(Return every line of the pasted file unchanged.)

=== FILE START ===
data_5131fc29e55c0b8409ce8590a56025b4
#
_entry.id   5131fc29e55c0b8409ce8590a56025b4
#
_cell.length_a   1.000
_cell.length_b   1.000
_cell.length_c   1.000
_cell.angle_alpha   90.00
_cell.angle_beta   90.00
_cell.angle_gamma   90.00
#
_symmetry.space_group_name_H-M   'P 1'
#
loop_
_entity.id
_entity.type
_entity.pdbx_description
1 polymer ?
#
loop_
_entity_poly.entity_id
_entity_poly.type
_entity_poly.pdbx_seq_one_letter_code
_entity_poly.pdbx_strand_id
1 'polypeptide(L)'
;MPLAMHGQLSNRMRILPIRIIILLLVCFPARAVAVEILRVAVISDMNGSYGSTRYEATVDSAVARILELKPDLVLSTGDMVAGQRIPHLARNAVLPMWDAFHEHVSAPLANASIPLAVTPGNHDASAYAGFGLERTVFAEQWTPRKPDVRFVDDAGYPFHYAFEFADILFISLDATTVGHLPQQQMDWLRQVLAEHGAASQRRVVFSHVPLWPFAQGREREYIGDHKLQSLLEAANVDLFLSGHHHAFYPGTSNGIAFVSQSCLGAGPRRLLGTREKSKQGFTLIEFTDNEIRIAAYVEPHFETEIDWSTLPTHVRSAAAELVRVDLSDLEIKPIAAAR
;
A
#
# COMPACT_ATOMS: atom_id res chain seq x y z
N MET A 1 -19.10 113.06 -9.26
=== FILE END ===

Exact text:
data_5131fc29e55c0b8409ce8590a56025b4
#
_entry.id   5131fc29e55c0b8409ce8590a56025b4
#
_cell.length_a   1.000
_cell.length_b   1.000
_cell.length_c   1.000
_cell.angle_alpha   90.00
_cell.angle_beta   90.00
_cell.angle_gamma   90.00
#
_symmetry.space_group_name_H-M   'P 1'
#
loop_
_entity.id
_entity.type
_entity.pdbx_description
1 polymer ?
#
loop_
_entity_poly.entity_id
_entity_poly.type
_entity_poly.pdbx_seq_one_letter_code
_entity_poly.pdbx_strand_id
1 'polypeptide(L)'
;MPLAMHGQLSNRMRILPIRIIILLLVCFPARAVAVEILRVAVISDMNGSYGSTRYEATVDSAVARILELKPDLVLSTGDMVAGQRIPHLARNAVLPMWDAFHEHVSAPLANASIPLAVTPGNHDASAYAGFGLERTVFAEQWTPRKPDVRFVDDAGYPFHYAFEFADILFISLDATTVGHLPQQQMDWLRQVLAEHGAASQRRVVFSHVPLWPFAQGREREYIGDHKLQSLLEAANVDLFLSGHHHAFYPGTSNGIAFVSQSCLGAGPRRLLGTREKSKQGFTLIEFTDNEIRIAAYVEPHFETEIDWSTLPTHVRSAAAELVRVDLSDLEIKPIAAAR
;
A
#
# COMPACT_ATOMS: atom_id res chain seq x y z
N MET A 1 -19.10 113.06 -9.26